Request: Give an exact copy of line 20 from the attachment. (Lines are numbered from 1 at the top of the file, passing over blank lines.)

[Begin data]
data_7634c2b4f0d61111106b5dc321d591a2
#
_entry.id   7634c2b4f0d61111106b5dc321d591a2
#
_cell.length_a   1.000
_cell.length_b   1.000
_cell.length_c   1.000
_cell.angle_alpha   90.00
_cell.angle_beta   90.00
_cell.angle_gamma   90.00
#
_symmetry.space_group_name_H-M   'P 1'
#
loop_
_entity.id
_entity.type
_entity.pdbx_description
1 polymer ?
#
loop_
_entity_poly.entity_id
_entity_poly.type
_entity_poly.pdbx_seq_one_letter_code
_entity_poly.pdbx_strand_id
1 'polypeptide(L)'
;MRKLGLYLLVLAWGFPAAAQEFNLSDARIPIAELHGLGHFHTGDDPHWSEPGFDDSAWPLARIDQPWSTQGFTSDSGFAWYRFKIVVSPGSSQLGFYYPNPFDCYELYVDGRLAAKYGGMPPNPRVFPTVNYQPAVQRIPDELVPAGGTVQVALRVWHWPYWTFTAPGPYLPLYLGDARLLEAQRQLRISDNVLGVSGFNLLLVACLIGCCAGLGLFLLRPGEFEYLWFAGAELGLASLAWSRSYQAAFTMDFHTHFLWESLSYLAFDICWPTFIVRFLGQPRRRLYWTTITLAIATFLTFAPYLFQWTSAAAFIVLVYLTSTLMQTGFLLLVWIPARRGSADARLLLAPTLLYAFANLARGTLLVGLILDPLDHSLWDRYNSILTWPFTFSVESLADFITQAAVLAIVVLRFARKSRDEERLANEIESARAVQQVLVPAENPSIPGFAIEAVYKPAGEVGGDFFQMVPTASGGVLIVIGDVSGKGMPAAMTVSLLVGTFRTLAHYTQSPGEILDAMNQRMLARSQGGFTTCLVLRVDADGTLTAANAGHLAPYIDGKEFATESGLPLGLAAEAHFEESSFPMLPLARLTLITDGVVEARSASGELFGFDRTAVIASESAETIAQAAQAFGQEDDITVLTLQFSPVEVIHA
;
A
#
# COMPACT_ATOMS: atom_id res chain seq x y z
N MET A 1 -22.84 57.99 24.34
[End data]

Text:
loop_